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Linear model for optical measurement

: Luo, Ding

Volltext urn:nbn:de:0011-n-4175630 (1.1 MByte PDF)
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Erstellt am: 25.10.2016

Beyerer, Jürgen (Ed.) ; Fraunhofer-Institut für Optronik, Systemtechnik und Bildauswertung -IOSB-, Karlsruhe; Karlsruhe Institute of Technology -KIT-, Lehrstuhl für Interaktive Echtzeitsysteme -IES-:
Joint Workshop of Fraunhofer IOSB and Institute for Anthropomatics, Vision and Fusion Laboratory 2015. Proceedings : July, 19 to 26, Triberg-Nussbach, Germany
Karlsruhe: KIT Scientific Publishing, 2016 (Karlsruher Schriften zur Anthropomatik 24)
ISBN: 978-3-7315-0519-8
Fraunhofer Institute of Optronics, System Technologies and Image Exploitation and Institute for Anthropomatics, Vision and Fusion Laboratory (Joint Workshop) <2015, Triberg-Nussbach>
Konferenzbeitrag, Elektronische Publikation
Fraunhofer IOSB ()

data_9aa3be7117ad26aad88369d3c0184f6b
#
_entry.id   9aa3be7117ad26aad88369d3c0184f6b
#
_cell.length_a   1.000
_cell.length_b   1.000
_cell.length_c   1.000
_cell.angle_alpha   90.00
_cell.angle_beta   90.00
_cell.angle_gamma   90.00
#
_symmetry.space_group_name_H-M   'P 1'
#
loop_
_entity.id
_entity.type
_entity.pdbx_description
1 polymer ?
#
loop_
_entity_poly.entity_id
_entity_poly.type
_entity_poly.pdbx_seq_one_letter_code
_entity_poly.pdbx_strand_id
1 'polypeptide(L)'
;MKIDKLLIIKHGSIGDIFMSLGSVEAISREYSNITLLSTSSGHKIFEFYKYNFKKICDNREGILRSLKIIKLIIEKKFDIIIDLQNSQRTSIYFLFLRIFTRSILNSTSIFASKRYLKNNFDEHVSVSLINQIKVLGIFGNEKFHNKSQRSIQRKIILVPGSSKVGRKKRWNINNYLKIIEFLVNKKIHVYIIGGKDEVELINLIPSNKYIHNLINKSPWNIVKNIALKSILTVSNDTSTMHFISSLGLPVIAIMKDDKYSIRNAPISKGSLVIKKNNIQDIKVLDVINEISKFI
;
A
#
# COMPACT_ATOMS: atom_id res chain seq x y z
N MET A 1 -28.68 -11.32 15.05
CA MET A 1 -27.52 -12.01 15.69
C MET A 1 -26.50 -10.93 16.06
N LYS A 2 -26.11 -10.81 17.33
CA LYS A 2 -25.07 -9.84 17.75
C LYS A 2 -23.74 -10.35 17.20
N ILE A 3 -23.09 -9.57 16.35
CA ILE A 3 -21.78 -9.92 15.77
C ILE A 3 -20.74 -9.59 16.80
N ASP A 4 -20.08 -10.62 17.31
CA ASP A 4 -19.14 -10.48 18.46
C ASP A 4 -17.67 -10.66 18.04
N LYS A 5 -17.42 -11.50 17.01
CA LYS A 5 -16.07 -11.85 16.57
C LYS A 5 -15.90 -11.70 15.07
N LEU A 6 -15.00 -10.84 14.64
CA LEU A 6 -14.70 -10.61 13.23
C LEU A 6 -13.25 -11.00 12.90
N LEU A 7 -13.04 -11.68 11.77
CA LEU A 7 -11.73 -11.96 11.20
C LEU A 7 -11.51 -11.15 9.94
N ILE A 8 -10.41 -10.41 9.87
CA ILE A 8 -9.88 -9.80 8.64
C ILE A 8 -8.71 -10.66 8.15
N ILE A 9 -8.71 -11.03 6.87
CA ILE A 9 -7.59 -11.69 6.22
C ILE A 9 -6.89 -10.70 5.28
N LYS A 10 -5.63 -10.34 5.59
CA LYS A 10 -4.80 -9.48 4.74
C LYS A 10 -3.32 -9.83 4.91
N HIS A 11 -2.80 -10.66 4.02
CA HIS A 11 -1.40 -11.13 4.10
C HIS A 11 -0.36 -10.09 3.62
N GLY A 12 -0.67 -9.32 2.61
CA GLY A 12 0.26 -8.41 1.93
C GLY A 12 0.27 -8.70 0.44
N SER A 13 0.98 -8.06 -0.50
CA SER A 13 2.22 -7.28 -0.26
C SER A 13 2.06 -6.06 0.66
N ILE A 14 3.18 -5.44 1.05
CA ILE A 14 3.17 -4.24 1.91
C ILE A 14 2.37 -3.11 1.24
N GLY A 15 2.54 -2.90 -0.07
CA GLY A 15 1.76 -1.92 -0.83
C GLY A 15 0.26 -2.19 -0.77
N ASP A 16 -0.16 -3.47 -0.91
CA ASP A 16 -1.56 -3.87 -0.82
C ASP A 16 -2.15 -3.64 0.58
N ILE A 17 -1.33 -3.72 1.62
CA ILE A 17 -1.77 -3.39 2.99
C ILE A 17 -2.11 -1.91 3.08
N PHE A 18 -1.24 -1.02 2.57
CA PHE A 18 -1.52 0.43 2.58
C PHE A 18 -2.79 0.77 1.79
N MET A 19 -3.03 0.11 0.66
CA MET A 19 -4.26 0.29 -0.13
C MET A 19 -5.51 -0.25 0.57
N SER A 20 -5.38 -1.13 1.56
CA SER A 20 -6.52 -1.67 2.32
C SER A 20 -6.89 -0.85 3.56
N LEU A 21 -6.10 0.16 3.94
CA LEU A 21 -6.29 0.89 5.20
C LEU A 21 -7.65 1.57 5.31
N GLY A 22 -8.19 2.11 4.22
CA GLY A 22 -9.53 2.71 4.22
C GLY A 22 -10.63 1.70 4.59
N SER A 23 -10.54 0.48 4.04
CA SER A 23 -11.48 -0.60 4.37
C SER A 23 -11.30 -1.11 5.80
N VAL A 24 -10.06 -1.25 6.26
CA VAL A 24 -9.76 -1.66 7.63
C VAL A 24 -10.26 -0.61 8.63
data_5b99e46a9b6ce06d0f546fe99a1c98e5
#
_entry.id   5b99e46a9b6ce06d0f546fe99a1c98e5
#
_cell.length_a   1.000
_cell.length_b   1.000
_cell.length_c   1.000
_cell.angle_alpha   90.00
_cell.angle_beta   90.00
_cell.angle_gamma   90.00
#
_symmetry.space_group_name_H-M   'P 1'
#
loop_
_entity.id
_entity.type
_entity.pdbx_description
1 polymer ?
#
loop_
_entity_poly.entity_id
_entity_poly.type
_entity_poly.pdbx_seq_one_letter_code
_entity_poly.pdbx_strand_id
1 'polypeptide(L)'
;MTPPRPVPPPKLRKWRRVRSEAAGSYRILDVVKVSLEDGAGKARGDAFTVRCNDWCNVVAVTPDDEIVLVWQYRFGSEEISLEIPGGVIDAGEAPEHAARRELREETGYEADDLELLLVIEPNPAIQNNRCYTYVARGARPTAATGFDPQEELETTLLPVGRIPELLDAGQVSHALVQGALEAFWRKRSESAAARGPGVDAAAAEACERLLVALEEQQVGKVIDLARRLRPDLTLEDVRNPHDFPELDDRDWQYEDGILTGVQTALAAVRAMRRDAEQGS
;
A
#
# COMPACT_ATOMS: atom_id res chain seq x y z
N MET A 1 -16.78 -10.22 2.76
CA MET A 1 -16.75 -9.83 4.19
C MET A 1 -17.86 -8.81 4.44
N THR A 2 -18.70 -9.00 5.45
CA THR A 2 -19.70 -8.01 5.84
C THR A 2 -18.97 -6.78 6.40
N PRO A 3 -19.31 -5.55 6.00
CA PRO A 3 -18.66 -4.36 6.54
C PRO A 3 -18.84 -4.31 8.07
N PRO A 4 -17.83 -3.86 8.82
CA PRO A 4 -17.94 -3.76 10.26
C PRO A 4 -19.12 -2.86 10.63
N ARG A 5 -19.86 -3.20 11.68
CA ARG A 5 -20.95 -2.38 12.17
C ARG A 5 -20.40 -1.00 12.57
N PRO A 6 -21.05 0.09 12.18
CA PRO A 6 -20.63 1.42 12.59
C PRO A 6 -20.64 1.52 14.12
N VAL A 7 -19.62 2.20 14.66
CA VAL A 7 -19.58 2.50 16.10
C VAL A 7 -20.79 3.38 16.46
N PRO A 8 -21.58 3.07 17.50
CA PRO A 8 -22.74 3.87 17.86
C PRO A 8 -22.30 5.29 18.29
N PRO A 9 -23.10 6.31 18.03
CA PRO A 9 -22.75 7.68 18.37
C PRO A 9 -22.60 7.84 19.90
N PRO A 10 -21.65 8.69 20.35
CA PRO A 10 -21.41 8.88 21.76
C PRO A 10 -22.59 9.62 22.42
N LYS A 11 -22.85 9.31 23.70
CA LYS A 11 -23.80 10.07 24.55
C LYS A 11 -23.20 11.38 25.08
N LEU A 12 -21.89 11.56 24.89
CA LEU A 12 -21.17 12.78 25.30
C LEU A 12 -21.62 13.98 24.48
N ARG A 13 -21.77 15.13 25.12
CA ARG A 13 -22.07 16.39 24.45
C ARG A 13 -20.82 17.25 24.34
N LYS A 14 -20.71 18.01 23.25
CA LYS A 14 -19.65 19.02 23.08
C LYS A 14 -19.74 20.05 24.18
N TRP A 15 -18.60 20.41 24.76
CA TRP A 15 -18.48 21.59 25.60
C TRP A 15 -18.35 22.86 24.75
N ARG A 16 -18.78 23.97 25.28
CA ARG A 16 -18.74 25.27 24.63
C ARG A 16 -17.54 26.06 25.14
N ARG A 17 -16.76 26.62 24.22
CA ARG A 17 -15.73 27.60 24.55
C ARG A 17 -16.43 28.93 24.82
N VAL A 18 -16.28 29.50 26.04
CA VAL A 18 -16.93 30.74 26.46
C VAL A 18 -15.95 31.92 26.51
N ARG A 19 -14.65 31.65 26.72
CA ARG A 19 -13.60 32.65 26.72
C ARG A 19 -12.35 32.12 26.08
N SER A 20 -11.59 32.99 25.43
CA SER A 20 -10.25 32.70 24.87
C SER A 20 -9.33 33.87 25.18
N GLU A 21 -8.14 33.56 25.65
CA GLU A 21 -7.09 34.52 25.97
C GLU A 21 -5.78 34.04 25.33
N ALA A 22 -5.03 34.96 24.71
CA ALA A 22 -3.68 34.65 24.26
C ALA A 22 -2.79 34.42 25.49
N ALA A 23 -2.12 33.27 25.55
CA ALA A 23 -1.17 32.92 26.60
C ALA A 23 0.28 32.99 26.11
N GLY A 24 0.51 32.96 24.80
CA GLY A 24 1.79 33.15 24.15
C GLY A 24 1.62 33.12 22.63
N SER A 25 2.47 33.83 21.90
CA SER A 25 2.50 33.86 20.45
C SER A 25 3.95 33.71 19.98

A linear measurement model is used to describe the measurement system where the measurements are linear combinations of the target signal. Due to its simplicity, it can be applied to various measurement systems. In this article, a comprehensive review of linear measurement model with a focus on optical systems is conducted by considering three different situations. Firstly, the assumption of signal sparsity is made, which turns the model into a compressive sensing problem. In spite of the various potentials demonstrated by the compressive sensing approach, it has been shown that compressive sensing is not fully ready for real-time applications yet due to its computational cost. Secondly, prior information of the target signal is taken into consideration to transform the linear measurement model into a linear manifold learning problem. With classical methods like principal component analysis (PCA), it has been demonstrated with two examples that such approach could simplify the measurement and the recovery process. Last but not least, the postprocessing step for the retrieval of information within the signal is further reduced through holistic design of the measurement system, granting systems with optical computation to make measurement faster and more robust against noise.